Economic Review – July 2023

UK inflation rate declines

Data released by the Office for National Statistics (ONS) showed the UK inflation rate fell by more than expected in June, leading analysts to predict that interest rates are now likely to rise less sharply than previously feared.

The latest inflation statistics revealed that the Consumer Prices Index (CPI) 12-month rate – which compares prices in the current month with the same period a year earlier – stood at 7.9% in June. This was significantly below the previous month’s figure of 8.7% and also lower than the 8.2% consensus forecast from a Reuters poll of economists.

Core CPI inflation, which excludes volatile elements such as energy, food, alcohol and tobacco and is used by the Bank of England (BoE) to gauge underlying price pressures, also dropped by more than expected. Economists had predicted the core measure of price growth would remain at May’s three-decade high of 7.1%, but instead it dropped to 6.9%.

ONS noted that the largest downward pressure on June’s CPI rate came from petrol and diesel prices which declined by 23% compared to year earlier levels. The price of some other goods and services, however, continued to rise sharply with sugar up by 54% and transport insurance costs up by 48%.

Although the CPI inflation rate does now stand at its lowest level in over a year, the figure is still almost four times higher than the BoE’s 2% target. Economists therefore continue to expect the Bank to sanction further monetary tightening in the months ahead.

The peak in the current interest rate cycle, though, is now likely to be lower than forecasts had suggested prior to release of June’s inflation data. According to a recent Reuters poll, economists now typically expect Bank Rate to reach a high point of 5.75% during the final quarter of this year.

IMF upgrades economic growth forecast

The International Monetary Fund (IMF) has raised its 2023 global growth forecast, but warned challenges remain and that the balance of risks continue to be ‘tilted to the downside’.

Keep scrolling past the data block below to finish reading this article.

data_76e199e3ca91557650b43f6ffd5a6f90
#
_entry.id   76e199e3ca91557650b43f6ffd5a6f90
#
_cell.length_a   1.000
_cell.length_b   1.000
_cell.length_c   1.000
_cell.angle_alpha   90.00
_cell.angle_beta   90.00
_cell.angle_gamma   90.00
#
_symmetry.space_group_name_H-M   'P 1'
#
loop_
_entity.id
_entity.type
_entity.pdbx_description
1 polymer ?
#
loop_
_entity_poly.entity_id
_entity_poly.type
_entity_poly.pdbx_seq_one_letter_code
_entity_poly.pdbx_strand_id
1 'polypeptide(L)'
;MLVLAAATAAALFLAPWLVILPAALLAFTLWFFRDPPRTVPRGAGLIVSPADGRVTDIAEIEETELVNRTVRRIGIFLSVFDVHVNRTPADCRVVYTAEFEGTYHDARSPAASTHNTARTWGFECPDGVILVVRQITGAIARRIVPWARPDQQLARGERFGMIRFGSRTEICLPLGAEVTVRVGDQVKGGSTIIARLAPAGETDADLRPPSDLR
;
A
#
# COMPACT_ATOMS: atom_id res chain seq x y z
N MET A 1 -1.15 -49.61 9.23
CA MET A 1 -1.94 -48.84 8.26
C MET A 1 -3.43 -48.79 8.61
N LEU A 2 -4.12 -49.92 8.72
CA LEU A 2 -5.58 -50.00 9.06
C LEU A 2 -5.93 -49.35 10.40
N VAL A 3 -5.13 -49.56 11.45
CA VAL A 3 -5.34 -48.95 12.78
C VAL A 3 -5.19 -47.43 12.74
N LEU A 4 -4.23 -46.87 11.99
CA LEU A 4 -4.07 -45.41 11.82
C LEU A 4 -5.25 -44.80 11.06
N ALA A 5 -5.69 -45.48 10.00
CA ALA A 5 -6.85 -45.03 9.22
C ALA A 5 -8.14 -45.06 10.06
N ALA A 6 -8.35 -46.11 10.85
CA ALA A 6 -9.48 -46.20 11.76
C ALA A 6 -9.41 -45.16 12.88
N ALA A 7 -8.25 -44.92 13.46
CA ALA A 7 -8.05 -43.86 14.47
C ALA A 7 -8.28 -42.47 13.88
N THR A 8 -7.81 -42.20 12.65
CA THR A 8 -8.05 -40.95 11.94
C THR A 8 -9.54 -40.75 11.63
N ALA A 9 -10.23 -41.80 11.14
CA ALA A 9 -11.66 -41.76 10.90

In its latest assessment of world economic prospects, the IMF said inflation was coming down and acute stress in the banking sector had receded. The international soothsayer predicts an overall global growth rate of 3.0% for 2023, lower than the 2022 figure of 3.5%, but 0.2 percentage points higher than its previous estimate produced in April.

The latest projections also included a significant UK upgrade, with the IMF now forecasting growth of 0.4% across 2023, a 0.7 percentage point increase from April’s figure. While this does mean the IMF is now predicting some growth, the UK is expected to be the second most sluggish of the G7 economies this year, with only Germany forecast a lower rate.

Meanwhile, the latest monthly growth figures released by ONS showed the UK economy shrank by 0.1% in May, partly because of the extra bank holiday for the King’s Coronation reducing the number of working days in the month. The figure, however, was ahead of analysts’ expectations, while ONS noted that anything better than a 0.1% decline in June would result in the economy avoiding a contraction for the second quarter as a whole.

Survey data released towards the end of last month, though, does still point to a relatively weak outlook, with the preliminary reading from the S&P Global/CIPS Composite Purchasing Managers’ Index dropping to a six-month low of 50.7 in July. While the figure does remain just above the 50 threshold that denotes growth in private sector output, S&P Global Market Intelligence’s Chief Business Economist Chris Williamson noted that forward-looking indicators “all point to growth weakening further in the months ahead”.  

Markets (Data compiled by TOMD)